Back to the Eighties

RABBI BLUE AND WHITE STRIPES has been up in his loft

Here are some items from the match programme for the league game at home to Sheffield United on 6th March 1982. 

Who would have thought our trajectories would move in such different directions - well probably all of us I guess. 

I remember this game well as Bob Newton appeared before the game with his wrist in a plaster cast, there was a lot of trouble in the town beforehand and it was the only time as an adult that I'd travelled up to Hartlepool by train. 

We lost 3-2 with Phil Linacre and Paul Staff scoring for us. Some names that stick out for me in the Sheffield United line up are: Keith Waugh, ex-Sunderland; Bob Hatton, a much travelled but prolific goal scorer (215 goals in 617 games); Stewart Houston, ex-Manchester United and of course John MacPhail who was destined to eventually play for and manage Pools. 

The attendance was 4,145 - I watched the match from the old wooden stand, part of which was being lashed together by bits of rope. We stayed overnight and on the return journey a coach replaced the train between Hartlepool and Teesside. 

And here's the editorial, interesting for its mentions of several teams who are now in leagues greatly different than those they were in 38 years ago, including one team which no longer exists.

The arrival of Sheffield United for a Fourth Division fixture this afternoon emphasises that in football you can take nothing for granted. Five years ago they were in the First Division, seemingly sitting pretty with the big boys. Surely relegation to the Second Division was but a temporary setback? Well, as you will see before you this afternoon, that setback was rather more long-term, for United have slithered into Division Four for the first time in their long and proud history. 

And although they are having their best season for some time and fighting hard for promotion back at the first attempt, they have not found life easy in the "basement". Not that they should do. No club can ever afford to think that they are too good for any opposition, and clubs like Sheffield United cannot ever think themselves too good to go to Rochdale, Halifax or Hartlepool.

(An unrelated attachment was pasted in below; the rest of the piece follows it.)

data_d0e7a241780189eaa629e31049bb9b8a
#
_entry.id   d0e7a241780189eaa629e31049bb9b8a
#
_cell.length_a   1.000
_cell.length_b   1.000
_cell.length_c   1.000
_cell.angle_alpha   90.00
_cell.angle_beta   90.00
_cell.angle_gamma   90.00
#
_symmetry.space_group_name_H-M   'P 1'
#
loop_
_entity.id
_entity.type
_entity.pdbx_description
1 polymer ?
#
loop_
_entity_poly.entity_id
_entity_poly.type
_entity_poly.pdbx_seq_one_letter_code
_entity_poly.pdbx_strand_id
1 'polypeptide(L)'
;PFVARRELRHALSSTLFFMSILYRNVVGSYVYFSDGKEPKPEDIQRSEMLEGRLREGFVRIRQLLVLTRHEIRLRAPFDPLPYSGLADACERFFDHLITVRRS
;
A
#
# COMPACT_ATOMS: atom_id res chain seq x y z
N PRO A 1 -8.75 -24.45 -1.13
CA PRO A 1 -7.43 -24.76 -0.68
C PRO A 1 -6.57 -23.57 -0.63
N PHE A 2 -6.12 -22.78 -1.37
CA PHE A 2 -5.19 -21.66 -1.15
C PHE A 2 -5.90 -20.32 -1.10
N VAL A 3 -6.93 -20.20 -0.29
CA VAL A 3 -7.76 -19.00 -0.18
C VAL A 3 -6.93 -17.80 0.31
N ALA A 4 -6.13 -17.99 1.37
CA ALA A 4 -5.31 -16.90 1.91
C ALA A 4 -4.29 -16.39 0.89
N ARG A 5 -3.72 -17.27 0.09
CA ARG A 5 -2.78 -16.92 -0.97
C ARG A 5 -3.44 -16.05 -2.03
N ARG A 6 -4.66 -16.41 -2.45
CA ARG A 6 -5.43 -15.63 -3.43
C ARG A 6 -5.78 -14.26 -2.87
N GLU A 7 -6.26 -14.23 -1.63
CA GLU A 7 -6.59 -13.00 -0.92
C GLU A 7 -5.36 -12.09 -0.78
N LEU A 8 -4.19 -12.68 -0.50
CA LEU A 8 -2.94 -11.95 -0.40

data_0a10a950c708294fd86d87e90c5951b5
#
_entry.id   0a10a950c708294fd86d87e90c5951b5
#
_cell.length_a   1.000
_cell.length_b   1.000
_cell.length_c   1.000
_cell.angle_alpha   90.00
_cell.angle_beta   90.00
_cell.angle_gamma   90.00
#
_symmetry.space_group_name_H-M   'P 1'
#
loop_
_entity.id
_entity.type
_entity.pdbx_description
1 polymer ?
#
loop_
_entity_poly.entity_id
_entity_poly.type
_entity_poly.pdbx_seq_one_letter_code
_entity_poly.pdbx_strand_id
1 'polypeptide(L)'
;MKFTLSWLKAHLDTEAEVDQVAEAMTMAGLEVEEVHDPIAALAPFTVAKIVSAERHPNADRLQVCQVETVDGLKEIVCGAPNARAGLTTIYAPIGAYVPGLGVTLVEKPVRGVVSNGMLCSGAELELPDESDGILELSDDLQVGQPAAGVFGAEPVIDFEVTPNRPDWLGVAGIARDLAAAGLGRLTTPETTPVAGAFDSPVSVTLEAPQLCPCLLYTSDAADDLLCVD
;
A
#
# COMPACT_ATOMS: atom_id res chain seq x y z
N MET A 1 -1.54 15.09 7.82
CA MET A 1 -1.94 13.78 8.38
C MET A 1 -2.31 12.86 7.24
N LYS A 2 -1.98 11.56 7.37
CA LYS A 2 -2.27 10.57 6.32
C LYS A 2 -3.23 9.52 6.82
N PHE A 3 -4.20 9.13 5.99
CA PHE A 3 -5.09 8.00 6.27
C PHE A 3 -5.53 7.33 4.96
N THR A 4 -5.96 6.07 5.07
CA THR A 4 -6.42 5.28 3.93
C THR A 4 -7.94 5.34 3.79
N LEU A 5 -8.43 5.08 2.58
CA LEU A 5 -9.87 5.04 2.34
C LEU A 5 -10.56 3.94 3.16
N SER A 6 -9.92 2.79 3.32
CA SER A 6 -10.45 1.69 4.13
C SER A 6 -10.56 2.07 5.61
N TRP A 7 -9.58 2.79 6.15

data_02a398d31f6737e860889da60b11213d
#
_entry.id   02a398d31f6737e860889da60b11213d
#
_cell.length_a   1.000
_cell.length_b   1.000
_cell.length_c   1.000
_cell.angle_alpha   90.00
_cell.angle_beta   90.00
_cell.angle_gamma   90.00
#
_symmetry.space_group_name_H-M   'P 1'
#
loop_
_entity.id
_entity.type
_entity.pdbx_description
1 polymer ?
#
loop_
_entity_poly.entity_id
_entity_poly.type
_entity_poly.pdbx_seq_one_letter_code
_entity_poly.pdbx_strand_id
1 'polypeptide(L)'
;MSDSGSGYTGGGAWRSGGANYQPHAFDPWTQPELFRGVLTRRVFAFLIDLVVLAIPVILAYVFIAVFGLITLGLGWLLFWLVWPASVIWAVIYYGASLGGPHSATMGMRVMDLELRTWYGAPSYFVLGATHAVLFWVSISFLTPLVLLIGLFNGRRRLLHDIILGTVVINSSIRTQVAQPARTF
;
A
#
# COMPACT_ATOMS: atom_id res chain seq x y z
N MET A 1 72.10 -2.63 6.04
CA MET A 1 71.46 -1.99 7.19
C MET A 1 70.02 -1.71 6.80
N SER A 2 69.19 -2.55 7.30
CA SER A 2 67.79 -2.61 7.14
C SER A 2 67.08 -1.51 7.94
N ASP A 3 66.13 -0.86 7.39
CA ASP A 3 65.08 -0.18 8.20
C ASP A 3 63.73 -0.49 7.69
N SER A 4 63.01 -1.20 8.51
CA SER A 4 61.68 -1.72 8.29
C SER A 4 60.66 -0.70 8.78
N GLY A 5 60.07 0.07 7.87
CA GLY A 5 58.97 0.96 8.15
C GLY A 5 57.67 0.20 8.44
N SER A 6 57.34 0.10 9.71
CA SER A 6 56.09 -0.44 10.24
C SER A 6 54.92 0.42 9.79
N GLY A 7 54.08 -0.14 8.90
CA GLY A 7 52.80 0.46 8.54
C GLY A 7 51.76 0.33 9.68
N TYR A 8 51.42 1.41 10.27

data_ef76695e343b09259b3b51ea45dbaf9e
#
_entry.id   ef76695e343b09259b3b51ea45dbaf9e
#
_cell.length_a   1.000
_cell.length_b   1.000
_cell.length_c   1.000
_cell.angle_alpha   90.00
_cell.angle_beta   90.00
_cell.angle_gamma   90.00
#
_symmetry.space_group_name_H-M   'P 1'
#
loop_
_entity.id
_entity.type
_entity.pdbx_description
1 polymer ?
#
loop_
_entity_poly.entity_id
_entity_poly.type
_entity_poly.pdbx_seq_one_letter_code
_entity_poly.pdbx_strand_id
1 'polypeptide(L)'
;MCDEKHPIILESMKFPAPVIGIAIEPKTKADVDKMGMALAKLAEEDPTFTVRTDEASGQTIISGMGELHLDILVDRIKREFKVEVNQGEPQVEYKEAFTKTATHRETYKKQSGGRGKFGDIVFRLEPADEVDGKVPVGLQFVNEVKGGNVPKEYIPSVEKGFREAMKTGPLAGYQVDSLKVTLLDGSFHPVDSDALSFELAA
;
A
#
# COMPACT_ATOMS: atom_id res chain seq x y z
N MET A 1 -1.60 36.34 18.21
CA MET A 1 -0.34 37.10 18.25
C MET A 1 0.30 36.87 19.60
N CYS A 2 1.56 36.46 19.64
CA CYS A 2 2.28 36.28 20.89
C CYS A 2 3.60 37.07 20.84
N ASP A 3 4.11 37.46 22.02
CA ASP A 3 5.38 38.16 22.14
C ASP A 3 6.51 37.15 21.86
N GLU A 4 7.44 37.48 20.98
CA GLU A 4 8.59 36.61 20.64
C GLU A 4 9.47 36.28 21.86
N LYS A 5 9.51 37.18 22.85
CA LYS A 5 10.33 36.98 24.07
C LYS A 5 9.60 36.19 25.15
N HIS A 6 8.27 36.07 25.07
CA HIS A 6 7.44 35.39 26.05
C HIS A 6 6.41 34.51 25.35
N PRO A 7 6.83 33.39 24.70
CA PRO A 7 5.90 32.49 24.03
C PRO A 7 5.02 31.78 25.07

They may well stand in our out-dated away dressing rooms and think of their own fine facilities, but success in the game is not achieved among the coat hangers and foot lockers but on the field, whether it be the Victoria Ground or Anfield.

Sheffield United have no more right to promotion than Bournemouth or Colchester, neither of whom have ever played in a higher grade than the Third, or Wigan, who in United's First Division days were still playing the likes of Goole and Worksop in the Northern Premier League.

And as if to serve as a reminder of the League's democratic stance, with pedigree counting for nothing in 90 minutes‘ play, fellow promotion candidates Bradford City and Bury were both respected members of the First Division and winners of the F.A. Cup in the early part of the century. Indeed. today is F.A. Cup sixth round day in 1982, and never before has the First Division found itself so poorly represented at this stage of the competition.

But then the magic of the Cup is its levelling capacity, and since the word ‘go’ this season, 1982 has proved itself to be the year of the underdog. Wouldn't it be a glorious boost for the ambitions of all the country's smaller sides if someone like Shrewsbury (who not so long ago were playing us in the Fourth Division) were to reach Wembley.

We had a lot of replies to the quiz in the Darlington programme. The losing captain in the photo was Graham Normanton, leading off the Horden team after their Cup tie with Blackpool here, and the first correct answer out of the hat was l0 year old Johnathan Chandler of Thackeray Road, Rift House. He won two tickets for today's game and is accompanied by his father.

Today's question: Who scored our goal in the 1 - 1 draw at Sheffield United last October? Two tickets v Bradford City stand as the prize, so answers to me c/o the Victoria Ground within two weeks please.

The 'Billy Horner's Viewpoint' column concentrated on Pools' dire financial position of the time, which reminds us that it quite frequently was (and is) thus, apart from that brief interlude when IOR was running the club.